George Derby contracting out declared ‘on hold’
More than 200 health care workers, veterans and family members, Legionnaires, municipal and provincial politicians and supporters from the community at-large erupted in cheers and applause when they learned that contracting out was on hold as they rallied in front of George Derby Centre on November 24.
In a surprise move, the George Derby Care Society’s board of directors approached rally organizers during the event and asked to address the crowd to tell them that effective immediately, it had “unanimously declared a moratorium on the proposed contracting out”.
HEU secretary-business manager Bonnie Pearson says that the unexpected decision is appreciated and opens the door to renewed discussions with George Derby Centre.
“We will be pleased to reopen discussions with George Derby Centre to maintain support services and improve care levels for the veterans at the facility,” says Pearson.
She adds that the Fraser Health Authority and B.C.’s Ministry of Health need to be actively involved because each has a significant role to play in ensuring that quality care and services continue at the Centre.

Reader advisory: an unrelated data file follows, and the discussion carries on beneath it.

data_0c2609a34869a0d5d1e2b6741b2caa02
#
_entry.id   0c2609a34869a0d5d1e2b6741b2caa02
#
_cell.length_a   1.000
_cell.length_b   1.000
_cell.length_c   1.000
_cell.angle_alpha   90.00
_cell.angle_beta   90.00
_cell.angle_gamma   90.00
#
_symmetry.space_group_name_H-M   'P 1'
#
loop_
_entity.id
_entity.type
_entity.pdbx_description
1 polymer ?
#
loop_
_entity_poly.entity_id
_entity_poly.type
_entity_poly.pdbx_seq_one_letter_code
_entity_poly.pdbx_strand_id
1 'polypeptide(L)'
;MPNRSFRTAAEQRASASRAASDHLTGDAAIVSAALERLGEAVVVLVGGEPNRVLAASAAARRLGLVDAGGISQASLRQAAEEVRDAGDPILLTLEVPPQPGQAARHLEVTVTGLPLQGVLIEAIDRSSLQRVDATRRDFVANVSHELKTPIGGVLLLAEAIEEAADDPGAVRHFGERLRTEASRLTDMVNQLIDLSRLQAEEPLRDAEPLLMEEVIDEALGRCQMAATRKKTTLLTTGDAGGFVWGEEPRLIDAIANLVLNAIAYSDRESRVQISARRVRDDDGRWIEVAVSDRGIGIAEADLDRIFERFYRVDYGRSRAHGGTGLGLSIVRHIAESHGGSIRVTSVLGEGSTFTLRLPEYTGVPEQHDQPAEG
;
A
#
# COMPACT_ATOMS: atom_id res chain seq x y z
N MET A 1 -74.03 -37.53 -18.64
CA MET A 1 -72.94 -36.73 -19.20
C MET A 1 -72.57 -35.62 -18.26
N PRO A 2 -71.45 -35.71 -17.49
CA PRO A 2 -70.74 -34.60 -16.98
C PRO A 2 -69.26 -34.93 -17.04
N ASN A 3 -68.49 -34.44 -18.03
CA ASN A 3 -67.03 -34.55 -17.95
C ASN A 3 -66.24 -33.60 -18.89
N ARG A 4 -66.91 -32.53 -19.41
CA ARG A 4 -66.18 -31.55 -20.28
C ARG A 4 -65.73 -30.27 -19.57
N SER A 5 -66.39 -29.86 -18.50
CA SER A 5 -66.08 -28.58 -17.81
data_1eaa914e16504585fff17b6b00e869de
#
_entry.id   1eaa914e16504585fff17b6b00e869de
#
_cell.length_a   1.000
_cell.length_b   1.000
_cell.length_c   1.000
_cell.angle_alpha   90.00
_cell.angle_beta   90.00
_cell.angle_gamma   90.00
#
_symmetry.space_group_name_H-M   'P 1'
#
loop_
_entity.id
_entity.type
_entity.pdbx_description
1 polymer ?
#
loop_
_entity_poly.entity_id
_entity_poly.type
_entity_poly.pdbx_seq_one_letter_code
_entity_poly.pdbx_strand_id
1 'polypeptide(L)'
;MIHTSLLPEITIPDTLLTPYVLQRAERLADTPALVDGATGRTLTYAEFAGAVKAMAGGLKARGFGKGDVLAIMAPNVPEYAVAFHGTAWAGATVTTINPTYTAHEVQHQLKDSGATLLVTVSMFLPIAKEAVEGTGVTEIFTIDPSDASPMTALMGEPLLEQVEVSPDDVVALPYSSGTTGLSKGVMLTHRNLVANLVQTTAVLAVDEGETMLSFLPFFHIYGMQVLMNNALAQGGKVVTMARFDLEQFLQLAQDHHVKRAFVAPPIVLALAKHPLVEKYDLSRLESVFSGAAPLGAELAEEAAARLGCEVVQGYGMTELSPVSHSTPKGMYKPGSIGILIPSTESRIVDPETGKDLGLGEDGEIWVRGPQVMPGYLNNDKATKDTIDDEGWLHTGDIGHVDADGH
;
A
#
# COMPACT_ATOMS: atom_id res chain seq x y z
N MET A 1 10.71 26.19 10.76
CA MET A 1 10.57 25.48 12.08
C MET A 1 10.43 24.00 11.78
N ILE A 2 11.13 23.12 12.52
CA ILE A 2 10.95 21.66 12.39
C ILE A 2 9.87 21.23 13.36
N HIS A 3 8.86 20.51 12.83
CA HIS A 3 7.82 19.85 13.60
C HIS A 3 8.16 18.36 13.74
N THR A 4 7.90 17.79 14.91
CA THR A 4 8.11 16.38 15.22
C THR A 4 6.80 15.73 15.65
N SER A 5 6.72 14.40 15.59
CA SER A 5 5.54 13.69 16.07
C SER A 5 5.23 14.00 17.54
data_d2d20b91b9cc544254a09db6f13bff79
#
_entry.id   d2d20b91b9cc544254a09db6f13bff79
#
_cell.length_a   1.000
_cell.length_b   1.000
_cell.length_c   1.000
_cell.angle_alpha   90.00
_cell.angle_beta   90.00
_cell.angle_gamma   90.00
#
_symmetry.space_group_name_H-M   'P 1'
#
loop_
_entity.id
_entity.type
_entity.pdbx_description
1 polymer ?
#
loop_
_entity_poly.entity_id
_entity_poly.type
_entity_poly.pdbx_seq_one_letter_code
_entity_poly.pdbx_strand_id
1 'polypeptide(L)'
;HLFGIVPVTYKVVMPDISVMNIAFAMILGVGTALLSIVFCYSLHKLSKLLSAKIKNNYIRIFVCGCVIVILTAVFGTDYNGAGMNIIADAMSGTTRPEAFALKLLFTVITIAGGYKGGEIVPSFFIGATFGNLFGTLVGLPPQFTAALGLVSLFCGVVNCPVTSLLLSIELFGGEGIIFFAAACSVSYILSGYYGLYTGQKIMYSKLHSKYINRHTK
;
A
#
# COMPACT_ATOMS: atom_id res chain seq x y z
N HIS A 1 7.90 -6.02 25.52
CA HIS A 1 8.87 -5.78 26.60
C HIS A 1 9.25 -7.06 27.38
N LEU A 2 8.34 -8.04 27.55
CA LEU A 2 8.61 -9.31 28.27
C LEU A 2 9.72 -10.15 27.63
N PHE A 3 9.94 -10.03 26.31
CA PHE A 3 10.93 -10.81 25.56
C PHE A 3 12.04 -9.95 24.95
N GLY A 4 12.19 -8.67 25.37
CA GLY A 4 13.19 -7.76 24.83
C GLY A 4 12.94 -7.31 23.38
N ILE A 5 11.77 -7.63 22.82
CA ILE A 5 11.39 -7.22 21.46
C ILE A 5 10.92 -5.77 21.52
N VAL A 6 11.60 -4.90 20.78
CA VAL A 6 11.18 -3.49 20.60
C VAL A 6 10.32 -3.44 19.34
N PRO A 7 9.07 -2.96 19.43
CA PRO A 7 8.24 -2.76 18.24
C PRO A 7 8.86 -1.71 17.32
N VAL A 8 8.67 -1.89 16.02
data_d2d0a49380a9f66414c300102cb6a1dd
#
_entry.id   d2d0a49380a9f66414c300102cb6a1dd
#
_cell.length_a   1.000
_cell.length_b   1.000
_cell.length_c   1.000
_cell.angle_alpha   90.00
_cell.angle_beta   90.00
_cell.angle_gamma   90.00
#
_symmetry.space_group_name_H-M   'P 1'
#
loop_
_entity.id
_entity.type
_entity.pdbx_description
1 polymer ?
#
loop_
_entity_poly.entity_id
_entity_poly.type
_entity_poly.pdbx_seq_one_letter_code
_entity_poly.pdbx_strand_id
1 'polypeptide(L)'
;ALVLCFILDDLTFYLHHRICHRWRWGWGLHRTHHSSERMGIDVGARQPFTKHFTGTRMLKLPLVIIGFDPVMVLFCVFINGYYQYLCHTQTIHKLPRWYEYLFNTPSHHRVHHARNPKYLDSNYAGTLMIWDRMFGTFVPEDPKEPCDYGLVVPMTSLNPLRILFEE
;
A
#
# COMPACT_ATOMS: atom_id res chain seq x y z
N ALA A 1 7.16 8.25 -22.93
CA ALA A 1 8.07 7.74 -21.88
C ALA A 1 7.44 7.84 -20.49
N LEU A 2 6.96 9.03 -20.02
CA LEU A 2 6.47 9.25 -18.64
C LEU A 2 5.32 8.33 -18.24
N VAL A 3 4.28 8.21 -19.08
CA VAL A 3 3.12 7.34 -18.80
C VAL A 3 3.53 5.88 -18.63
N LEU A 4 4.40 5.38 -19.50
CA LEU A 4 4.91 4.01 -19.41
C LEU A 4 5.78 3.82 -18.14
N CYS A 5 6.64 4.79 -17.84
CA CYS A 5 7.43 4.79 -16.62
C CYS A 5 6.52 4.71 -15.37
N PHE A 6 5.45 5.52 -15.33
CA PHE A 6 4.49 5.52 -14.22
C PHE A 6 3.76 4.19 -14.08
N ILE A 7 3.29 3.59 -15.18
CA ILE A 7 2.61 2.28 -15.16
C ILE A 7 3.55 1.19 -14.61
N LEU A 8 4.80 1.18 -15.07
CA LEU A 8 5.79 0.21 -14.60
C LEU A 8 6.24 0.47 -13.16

Before the board’s decision was announced, BC NDP leader Adrian Dix, B.C. Federation of Labour president Jim Sinclair, HEU president Victor Elkins and George Derby local chairperson Sheila Mennie had each called for a reversal of the contracting out and for a continuation of community actions.
Family member Dale Gebhard interrupted his remarks so that the announcement could be made, stepping forward to thank the board’s acting president, Ike Hall, for the decision as television news cameras recorded the event.
Afterward, Gebhard encouraged rally participants to celebrate but also to remain in touch to make certain that all parties, including the FHA and Veterans Affairs Canada, reach a satisfactory funding arrangement that maintains quality support and care services at George Derby Centre.
Both Gebhard and Hall called on Prime Minister Harper and his government through Veterans Affairs Canada to participate in discussions.
On October 30, more than 90 HEU housekeeping, food services, laundry, clerical and activities workers learned that their work was to be contracted out. Since that time, residents and their family members, volunteers, the health care workers and their union, and others have been pressing for a reconsideration of that decision.